The Reconciliation Of Hellenism And Judaism


Candlelighting, Readings:
Shabbat candles: 4:14 p.m.
Torah: Gen. 41:1–44:17; Numbers 7:30-41
Haftarah: Zechariah 2:14-4:7
Havdalah: 5:18 p.m.

As children, we learn that Chanukah is about the victory of the Judeans over the Greek-Syrians, Jews over Gentiles. We know from the Books of the Maccabees and Josephus, the Second Commonwealth historian, however, that the struggle began as a civil war, a battle between brothers waged in order to determine the future direction of the Jewish people. Hellenistic Jews fought Torah-based Jews; assimilationist Jews fought traditionalist Jews; would be Greeks fought old-fashioned committed Jews.

But the traditionalists won, they did not banish Greek culture, never to allow it again in Judea. Not only have thousands of Greek words (and via those words, Greek concepts) entered the Talmud and Midrash, but Greek philosophy, science and aesthetics have found a place in the corpus of Jewish literature, especially through great commentators and codifiers such as Maimonides. A brief comment in the Midrash Shahar should mute the idea that Judea rejected Hellas: “The Midrash breaks the word Zion into its two components. The first letter, the tzaddi represents the holy, righteous Jews while the last three letters yud, vav, nun spell out Yavan, the Hebrew word for Greece. We’re being told that at the very heart of everything revered in Judaism — Zion — there must be the beauty of Greece. The question is to what extent?”

The Talmud cites the verse, “May God expand Yaphet and may he (Yaphet) dwell in the tents of Shem” [Genesis 9:27] as proof that the Torah was not to be translated into any language except Greek [Megillah 9b]. The verse is Noah’s blessing to Japheth and Shem for their modest behavior after he was shamed by their brother Ham. The Talmud’s reading of the verse turns Yaphet and Shem into symbols; Yaphet, the forerunner of Greece, and Shem, the progenitor of Israel. The expansion of Yaphet is the beautiful Greek language “which shall dwell in the tents of Shem,” when the Torah is translated into Greek.

The Midrash adds: “Let the beauty of Yaphet be incorporated into the tents of Shem” which has come to mean the ability to extract the positive aspects of Greek culture and synthesize them with our eternal Torah.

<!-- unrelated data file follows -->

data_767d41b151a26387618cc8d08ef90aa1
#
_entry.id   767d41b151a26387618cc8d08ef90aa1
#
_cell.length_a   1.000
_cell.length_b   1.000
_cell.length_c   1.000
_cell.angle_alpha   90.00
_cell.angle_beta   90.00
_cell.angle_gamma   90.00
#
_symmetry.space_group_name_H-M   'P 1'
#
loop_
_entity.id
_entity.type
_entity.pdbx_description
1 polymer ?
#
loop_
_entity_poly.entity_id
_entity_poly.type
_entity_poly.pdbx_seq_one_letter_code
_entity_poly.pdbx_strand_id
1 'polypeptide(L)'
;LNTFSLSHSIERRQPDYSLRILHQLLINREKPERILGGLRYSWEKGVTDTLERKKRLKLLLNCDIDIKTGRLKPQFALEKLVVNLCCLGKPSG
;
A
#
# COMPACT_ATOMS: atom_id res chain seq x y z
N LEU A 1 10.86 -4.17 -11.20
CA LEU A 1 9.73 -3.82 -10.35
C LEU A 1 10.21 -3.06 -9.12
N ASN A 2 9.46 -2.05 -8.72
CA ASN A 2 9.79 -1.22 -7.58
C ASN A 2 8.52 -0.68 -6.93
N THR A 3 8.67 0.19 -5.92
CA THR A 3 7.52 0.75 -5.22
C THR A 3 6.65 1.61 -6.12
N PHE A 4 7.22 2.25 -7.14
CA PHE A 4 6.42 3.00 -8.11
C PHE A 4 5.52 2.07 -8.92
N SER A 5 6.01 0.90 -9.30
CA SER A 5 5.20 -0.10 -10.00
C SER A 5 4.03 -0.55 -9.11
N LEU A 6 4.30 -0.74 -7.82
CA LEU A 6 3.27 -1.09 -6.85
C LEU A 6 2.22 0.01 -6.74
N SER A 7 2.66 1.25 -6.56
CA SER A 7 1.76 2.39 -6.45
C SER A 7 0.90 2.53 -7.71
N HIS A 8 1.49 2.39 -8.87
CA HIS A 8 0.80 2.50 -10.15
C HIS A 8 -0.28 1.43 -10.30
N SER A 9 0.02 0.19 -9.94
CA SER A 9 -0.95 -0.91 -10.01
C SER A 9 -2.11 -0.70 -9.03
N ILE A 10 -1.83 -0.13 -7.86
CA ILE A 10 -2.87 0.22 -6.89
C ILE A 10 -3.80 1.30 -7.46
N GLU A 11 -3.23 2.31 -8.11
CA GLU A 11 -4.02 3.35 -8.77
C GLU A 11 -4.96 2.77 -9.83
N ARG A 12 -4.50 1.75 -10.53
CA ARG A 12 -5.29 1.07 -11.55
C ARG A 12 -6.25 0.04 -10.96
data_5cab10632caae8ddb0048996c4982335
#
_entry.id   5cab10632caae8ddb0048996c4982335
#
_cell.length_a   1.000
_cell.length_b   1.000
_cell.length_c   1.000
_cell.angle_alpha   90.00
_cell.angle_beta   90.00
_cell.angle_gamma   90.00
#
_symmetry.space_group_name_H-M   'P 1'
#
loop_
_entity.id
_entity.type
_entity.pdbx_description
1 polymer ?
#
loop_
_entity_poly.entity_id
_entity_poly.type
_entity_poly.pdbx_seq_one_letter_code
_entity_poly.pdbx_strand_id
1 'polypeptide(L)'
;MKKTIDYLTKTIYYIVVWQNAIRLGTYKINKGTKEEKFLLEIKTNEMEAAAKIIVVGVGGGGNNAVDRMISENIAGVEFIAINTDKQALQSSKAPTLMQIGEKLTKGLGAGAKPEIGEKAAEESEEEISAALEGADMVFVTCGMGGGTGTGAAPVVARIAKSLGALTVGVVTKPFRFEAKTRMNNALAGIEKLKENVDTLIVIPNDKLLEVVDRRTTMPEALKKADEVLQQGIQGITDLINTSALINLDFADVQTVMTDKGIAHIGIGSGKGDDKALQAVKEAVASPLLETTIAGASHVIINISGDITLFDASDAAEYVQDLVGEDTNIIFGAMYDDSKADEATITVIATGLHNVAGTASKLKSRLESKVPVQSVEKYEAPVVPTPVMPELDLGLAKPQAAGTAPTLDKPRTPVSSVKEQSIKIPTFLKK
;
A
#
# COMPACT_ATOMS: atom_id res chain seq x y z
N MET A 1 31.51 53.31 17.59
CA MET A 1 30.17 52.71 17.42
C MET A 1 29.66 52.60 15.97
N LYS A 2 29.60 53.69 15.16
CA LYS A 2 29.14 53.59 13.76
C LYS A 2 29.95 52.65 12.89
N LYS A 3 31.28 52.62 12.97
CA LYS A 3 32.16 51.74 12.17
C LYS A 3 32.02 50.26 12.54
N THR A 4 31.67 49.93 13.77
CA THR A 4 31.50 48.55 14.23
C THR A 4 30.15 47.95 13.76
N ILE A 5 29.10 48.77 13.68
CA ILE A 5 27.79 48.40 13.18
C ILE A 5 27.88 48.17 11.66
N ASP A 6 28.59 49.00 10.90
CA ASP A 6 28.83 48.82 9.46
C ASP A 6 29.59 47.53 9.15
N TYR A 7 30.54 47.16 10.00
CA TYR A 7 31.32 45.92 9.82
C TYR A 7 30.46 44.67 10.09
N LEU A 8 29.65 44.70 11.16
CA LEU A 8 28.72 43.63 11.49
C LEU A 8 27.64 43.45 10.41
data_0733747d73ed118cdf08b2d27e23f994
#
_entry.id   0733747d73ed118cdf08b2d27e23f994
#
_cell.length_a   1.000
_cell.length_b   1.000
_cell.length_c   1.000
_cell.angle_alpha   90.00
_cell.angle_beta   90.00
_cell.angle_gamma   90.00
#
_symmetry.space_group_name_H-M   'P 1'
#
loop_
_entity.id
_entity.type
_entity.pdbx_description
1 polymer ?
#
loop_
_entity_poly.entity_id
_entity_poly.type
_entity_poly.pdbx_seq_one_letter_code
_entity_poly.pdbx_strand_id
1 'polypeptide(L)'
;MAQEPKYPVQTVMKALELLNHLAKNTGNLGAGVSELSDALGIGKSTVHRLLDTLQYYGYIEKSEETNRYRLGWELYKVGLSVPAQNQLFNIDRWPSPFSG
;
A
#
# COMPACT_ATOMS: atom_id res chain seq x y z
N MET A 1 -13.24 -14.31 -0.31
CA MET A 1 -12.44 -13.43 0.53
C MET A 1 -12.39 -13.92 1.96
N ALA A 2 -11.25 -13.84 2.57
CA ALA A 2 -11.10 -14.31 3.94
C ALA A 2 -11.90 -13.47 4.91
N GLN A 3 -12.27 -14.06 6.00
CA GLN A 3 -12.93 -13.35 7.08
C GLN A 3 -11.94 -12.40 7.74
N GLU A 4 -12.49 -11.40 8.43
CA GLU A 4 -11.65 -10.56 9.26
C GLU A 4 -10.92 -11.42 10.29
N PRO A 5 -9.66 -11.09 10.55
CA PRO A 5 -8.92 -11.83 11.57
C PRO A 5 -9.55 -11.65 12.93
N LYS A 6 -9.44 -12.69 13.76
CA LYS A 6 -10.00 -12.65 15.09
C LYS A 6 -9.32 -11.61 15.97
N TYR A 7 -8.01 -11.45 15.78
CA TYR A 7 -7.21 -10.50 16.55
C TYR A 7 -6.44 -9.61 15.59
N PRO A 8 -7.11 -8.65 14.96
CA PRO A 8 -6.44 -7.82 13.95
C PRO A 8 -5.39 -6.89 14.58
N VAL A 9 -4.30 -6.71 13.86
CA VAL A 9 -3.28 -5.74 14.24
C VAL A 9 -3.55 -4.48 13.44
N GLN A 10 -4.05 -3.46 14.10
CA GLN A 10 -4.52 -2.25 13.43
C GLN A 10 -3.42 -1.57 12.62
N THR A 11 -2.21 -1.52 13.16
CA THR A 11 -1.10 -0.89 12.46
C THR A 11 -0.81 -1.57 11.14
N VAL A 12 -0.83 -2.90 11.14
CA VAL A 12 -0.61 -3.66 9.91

It is fascinating that Chanukah always coincides with Torah portions recording the struggle between Joseph (Yosef) and his brothers. A parallel can be drawn between Joseph’s struggle and traditional Judea’s struggle with Hellenism.

Joseph’s roots were nomadic, his ancestors were shepherds. Pastoral life, as we know, allows the soul to soar; a shepherd has the leisure to compose music and poetry, as well as to meditate on the Torah and communicate with the Divine.

But even in the pastures, Joseph was dreaming of a new world. His dreams were focused on agriculture (the Egyptian occupation which came after shepherding). What upsets the brothers is not just an event in a dream (their sheaves bowing to his), but the very fact that sheaves are featured at all. Sheaves represent not only agriculture, but also modernism, a break with tradition.

Joseph’s second dream is about the sun, moon and stars. Again, it isn’t so much the events of the dream that disturbs, but its universalistic elements. The brothers could have understood a dream of the cosmos with God at the center, but Joseph himself is at the center, like the Greek message: “Man is the measure of all things,” man and not God. Moreover, the Bible says Joseph gloried in his physical appearance, his being of beautiful form and fair visage — yafeh (beautiful) like Yafet (Greece) [Gen. 39:6].  As Heinrich Heine said, “For the Greeks, beauty is truth; for the Hebrews, truth is beauty.”

Everyone loves Joseph — handsome, clever, urbane, the perfect guest, dazzling you with his knowledge of languages, including the language of dreams. Joseph is the cosmopolitan Grand Vizier of Egypt, the universalist. Joseph is more Yavan-like than Shem-like, more similar to Greek-Hellenism than to Abrahamic-Hebraism.

Hence, the tensions between Joseph and his brothers are not unlike the tensions between Hellenism and Hebraism. But Joseph matures, and by the time he stands before Pharaoh, he does see God at the center: “Not I, but rather God will interpret the dreams to the satisfaction of Pharaoh” [Gen. 41: 15]. 

And Judah will remind Joseph of the centrality of his family and ancestral home, establishing the first house of study (a yeshiva) in the Egyptian city of Goshen [Gen. 49: 22 and Rashi]. Judah, symbolizing Torah and repentance, will receive the spiritual birthright [Gen. 49:10] and Joseph will receive the blessings of material prosperity [Gen. 49: 22]. The two will join together for the glory of Zion and Israel.

Rabbi Shlomo Riskin is chancellor of Ohr Torah Stone and chief rabbi of Efrat.